Thursday, September 15, 2011

Bad climate policy, ctd: that unshakable 10%

Commentators on the Yale study (which we highlighted here and started to discuss here) have totally misread the findings as they apply to cognitive research. The meme:

Yet even though climate skeptics constitute a minority of the population, they can still have a disproportionate impact. Researchers on cognitive social networks at Rensselaer Polytechnic Institute recently found that “when just 10 percent of the population holds an unshakable belief, their belief will always be adopted by the majority of the society.” It’s easy to think of counterexamples here (did the small core of birthers really win majority support?), but there does seem to be a tipping point at which a minority idea catches on broadly. The minority just has to believe what it believes with a fervent intensity.

Guess who likes that idea. Others spread the message. Bloggers take up the quote.

Just a sec, guys. Did anyone actually read the poll?

Respondents identifying with the Tea Party: 12%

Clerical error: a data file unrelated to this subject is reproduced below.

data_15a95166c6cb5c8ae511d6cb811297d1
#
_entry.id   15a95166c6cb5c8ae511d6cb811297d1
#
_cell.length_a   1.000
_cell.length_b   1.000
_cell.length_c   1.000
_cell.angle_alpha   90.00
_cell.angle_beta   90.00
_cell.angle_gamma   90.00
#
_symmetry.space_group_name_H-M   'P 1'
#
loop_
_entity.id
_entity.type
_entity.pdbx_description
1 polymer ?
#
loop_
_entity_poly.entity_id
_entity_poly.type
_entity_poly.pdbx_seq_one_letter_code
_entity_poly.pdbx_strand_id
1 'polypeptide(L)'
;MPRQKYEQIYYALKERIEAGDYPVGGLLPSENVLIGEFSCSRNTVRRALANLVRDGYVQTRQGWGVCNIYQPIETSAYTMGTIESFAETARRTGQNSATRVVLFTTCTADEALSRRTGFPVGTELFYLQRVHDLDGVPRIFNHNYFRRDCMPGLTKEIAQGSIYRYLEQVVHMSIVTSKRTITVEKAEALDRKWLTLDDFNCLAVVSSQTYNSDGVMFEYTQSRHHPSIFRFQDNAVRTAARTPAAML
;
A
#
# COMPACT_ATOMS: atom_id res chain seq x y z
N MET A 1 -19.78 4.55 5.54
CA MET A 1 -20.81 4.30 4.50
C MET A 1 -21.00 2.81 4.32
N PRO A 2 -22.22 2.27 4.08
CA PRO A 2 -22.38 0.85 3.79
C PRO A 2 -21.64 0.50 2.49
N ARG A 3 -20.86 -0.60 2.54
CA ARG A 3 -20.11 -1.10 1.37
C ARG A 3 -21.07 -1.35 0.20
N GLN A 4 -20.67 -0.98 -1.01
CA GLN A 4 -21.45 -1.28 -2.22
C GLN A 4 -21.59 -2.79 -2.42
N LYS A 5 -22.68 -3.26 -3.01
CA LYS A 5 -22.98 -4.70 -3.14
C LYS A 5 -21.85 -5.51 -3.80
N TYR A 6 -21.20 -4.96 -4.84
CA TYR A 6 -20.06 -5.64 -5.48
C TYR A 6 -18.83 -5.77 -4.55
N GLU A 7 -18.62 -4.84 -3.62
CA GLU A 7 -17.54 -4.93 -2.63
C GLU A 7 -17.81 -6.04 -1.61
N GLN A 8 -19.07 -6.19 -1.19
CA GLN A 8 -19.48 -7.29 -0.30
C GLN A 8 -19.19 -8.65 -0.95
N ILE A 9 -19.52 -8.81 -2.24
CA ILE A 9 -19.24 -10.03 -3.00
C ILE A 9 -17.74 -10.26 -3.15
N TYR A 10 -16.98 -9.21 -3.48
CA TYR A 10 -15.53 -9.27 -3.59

Of those 12%,  those that say global warming is not happening: 50% (half)

Half of 12% is 6%, which, last time I checked, was less than ten percent.

Sixty-five percent of the public think global warming is happening (more than 10%). Thirty-one percent of respondents think Americas are being hurt by global warming now (more than 10%). Twenty-three percent of the public (versus 6% of the Tea Party) rated the problem of global warming as "extremely" or "very" important to them personally.

About half the Tea Party or 6% of the public are hard-core climate deniers. They miss the 10% cutoff by a fair margin. People who think AGW is proven science and a very important problem number more than twice that. So the research on the 10% cutoff implies exactly the opposite of what the  thought it did: eventually, the science on global warming will win out over the ideological holdouts.


  1. Don't forget the Ron Paul followers. All the ones I've met are climate change deniers.

  2. The libertarian-denier link is strong, very strong. This one is particularly bemusing to me because I was once a libertarian -- everyone should be a libertarian in their twenties, right, didn't Twain say something about that?

    A good libertarian should immediately recognize that you violate my property rights as well as my personal liberty by heating up my environment without my consent. They ought to recognize a carbon tax reflecting the negative externality as the last-invasive, most-just solution.

    Obviously that's now how it goes down. Probably could do a post about that in itself -- why do libertarians fear acknowledging climate change?